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Monday, February 06, 2017

Peranakans and Cultural Appropriation

Has the ‘soul’ gone out of modern Peranakans?

"A member of an online Peranakan group commented that the way I wore the kebaya - casually thrown on over a tank top and a pair of skinny jeans - was “gauche” and looked “uncouth”.

She was right - my grandmother would probably turn in her grave if she knew that I was taking her beloved kebayas to the nightclubs.

Gripes like these are increasingly common in the Peranakan community, some of whom in recent years have taken to policing their culture against a wave of modern spinoffs – including cheaper knock-offs of embroidered kebayas, and watered-down versions of its food...

“Being Peranakan is not just a question of superficial accessories, it’s a culture,” said Ms Sharon Ong, the person who made the online comment.

“When you wear somebody's ethnic dress, you are expressing a culture… so to interpret anything in a meaningful way, we have to understand the original version first,” she added.

Another online user said: “Wearing a Kebaya or batik shirt alone is not complete if you do not have a connection with its culture and history. It is like an outfit with no soul, no bau (Malay for smell)”

And it’s not just these tangible aspects of the culture that have come under scrutiny by the community - some debates even extend to the “purity” of a person’s ancestry, as though you have to meet certain standards in order to qualify as being Peranakan...

Most of the Peranakan dishes on the table were prepared by Mr Leong’s Hakka aunt-in-law.

Mrs Patricia Lim, Mr Leong’s aunt, said: “My mum never taught her children to cook, but would quietly go to my brother's house to teach my sister-in-law her recipes so that she would be the one cooking for all of us. Quite naughty, right?”...

The kebaya style we know today is merely one aspect of a fashion that has been evolving for hundreds of years.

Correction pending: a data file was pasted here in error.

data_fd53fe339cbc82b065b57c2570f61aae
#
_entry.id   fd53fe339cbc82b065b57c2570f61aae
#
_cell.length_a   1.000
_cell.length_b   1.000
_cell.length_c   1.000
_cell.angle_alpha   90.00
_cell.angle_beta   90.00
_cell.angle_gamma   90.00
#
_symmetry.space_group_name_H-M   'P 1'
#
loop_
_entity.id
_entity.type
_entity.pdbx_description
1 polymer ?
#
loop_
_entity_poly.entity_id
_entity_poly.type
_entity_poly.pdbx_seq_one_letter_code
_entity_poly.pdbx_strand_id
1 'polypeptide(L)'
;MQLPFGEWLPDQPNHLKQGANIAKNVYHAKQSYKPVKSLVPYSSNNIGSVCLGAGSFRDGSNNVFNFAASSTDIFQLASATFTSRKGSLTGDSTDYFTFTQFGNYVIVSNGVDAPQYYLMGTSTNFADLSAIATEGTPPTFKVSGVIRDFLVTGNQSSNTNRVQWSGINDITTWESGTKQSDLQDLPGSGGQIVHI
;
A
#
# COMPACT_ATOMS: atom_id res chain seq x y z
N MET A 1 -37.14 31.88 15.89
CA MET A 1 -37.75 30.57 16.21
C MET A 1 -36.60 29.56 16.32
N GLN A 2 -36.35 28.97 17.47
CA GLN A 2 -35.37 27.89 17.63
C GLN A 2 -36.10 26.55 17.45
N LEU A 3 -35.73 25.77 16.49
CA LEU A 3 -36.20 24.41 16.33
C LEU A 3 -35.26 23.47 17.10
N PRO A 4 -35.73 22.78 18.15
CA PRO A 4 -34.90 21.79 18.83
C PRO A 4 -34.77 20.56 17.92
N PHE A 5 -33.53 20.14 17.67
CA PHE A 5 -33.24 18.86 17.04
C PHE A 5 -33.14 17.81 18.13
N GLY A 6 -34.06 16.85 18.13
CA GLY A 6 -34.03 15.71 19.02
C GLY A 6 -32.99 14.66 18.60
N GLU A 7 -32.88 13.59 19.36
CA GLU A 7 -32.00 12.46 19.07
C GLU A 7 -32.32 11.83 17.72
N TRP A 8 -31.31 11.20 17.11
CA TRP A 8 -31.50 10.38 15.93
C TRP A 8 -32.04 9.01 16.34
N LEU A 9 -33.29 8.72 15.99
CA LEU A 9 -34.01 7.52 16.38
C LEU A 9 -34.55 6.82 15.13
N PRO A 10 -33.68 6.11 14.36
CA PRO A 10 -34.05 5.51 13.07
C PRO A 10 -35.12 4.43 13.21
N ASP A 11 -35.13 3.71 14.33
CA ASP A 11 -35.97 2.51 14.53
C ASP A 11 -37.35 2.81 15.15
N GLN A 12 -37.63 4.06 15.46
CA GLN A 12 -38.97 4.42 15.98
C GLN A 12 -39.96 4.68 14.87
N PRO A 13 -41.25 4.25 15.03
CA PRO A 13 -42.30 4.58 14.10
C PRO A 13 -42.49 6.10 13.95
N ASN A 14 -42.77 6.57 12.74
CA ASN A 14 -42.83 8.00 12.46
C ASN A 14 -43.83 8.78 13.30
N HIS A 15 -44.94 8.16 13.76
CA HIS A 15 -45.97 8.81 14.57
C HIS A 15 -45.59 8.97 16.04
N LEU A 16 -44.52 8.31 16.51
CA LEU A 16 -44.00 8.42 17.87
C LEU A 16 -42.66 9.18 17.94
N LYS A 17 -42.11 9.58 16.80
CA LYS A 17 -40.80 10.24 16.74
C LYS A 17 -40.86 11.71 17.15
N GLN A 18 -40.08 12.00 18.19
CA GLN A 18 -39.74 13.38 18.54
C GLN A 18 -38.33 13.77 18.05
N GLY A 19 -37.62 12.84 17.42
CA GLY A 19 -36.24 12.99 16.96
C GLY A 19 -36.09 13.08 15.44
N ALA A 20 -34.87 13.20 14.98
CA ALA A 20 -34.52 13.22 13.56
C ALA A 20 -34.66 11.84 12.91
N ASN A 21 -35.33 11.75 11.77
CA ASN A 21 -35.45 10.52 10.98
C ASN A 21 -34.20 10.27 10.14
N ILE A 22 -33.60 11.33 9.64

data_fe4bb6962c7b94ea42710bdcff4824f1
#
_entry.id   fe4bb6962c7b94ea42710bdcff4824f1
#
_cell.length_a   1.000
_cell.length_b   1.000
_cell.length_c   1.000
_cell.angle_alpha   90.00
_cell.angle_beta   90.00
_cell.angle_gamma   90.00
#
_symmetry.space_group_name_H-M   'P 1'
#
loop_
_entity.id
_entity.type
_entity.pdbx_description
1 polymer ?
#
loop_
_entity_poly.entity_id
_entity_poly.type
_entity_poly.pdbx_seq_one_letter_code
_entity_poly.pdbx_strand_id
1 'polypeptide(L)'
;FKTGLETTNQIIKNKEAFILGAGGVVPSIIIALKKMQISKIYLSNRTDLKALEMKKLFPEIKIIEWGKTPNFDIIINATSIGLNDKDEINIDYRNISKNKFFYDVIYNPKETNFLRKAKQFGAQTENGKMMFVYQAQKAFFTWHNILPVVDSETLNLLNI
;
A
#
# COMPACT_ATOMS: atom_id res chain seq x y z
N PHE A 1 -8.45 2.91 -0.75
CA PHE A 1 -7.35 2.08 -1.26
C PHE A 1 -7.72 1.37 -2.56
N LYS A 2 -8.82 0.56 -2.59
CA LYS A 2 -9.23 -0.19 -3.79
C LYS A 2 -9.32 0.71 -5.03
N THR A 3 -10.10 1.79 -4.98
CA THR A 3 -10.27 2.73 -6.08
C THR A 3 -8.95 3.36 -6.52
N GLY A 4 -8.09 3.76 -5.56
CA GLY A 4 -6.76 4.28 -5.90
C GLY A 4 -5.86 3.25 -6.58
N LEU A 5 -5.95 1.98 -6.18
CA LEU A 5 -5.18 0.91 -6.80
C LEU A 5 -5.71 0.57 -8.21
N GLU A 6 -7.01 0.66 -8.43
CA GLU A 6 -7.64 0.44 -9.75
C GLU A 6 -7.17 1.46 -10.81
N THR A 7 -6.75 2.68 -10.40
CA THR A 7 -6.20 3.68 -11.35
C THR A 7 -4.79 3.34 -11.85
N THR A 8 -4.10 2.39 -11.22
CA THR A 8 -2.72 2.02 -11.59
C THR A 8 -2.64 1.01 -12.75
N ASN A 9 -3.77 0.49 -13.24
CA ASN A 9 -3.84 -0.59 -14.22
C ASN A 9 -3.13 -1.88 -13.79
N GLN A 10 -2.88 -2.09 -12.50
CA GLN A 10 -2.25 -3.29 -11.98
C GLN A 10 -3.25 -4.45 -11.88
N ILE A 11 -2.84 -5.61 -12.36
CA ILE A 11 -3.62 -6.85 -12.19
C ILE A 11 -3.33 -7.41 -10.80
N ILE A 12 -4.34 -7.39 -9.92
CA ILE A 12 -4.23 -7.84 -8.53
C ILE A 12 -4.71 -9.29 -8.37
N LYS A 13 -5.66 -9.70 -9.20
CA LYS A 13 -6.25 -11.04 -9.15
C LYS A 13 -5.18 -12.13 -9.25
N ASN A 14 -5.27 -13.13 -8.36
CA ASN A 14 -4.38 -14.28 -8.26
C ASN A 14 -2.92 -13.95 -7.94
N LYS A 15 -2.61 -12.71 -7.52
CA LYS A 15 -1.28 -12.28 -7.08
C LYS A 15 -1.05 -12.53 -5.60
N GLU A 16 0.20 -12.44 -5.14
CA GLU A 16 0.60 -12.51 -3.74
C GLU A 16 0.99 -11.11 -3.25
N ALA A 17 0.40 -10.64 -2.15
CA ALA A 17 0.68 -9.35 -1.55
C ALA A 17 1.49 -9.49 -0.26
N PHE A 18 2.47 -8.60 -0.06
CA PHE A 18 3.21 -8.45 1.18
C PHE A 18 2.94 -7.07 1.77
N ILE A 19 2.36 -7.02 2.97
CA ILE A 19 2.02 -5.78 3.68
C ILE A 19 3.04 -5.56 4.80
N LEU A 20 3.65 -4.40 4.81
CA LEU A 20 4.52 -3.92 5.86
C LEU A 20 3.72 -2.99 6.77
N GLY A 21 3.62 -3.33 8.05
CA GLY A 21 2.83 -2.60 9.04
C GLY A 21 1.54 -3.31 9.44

Culture expert Mr Peter Lee said: “We need to break the myth that the kebaya (of today) is traditional.” In fact, he pointed out that for a period of time, it was the batik sarong that was the most important part of the attire. “Now it's sort of the reverse - there is a lot of emphasis on the kebaya, and today it's all about a riot of colours and often very badly matched - it's very garish,” said Mr Lee...

“When I hear Peranakans saying ‘oh, that's not very Peranakan’, it’s such a contradiction, and this has created a whole fear of the Peranakan tradition. Sometimes, defining culture is a bit dangerous if you start including and excluding things.”

Mr Lee, who has authored books and curated exhibitions on the evolution of Peranakan culture, says his work is about showing that in the past, people did not actually have fixed ideas of the culture. “In those days, people didn’t say ‘today, I am going to try to be Peranakan’. It was just a way of life found in colonial port towns - it was a very shared culture,” he added.

So when it comes to other aspects of the culture, like the food, Mr Fred Lam - an antiques collector and owner of Baba Fred Antique House - is all for innovation. “What's wrong with having buah keluak sauce over spaghetti?" he said,

"And what's wrong with buah keluak ice cream, when there are other types of buah ice cream - like Macadamia nut ice cream? People have the right to express their own cooking style”...

Cultural producers should be allowed to “be as creative as possible, as they are the ones who will help us best preserve culture as a living culture”.

Mr Lee noted: “I think it is unlikely that you will find people who would want to behave like a 19th century Peranakan."


It is amusing that some Peranakans are complaining about cultural appropriation (even if the term isn't actually used).

If nothing else, a hybrid culture such as Peranakan culture is already a 'bastardised' one (ditto for the purity of bloodlines).

Maybe it's better to let Peranakan culture die out instead?


From the previous article in the series:

The slow death of Peranakan cuisine?

"You can never please a Peranakan because recipes vary from family to family, which poses a conundrum over what’s “most authentic”.

Take these dishes for example - Babi Chin and Babi Pongteh are almost-similar dishes of belly pork stewed in a fermented soya bean paste; it’s just that one calls for spices like coriander powder and cinnamon sticks, while the other doesn’t.

But do a quick search on the internet and you’ll find heated arguments among food bloggers about which dish has the additional spices. And the debate extends to two notable Singaporean cookbooks too - according to Mrs Lee’s Cookbook, Babi Chin does not have coriander powder, but her sister Mrs Leong’s recipe calls for it.

Peranakan restaurants in Singapore especially don’t get off easy - when mum’s cooking is always the basis of comparison, any deviation from what is familiar is usually met with strong backlash...

Upon tasting the gravy, Mrs Gan and Mrs Wong start bickering about how much coconut milk to add.

“You can never get a precise recipe from any Peranakan lady and I think that’s one of the difficulties (in maintaining consistency),” says Mrs Wong.

“They will always say ‘one handful of this, another handful of that’. It’s always agak-agak (estimate)!”"
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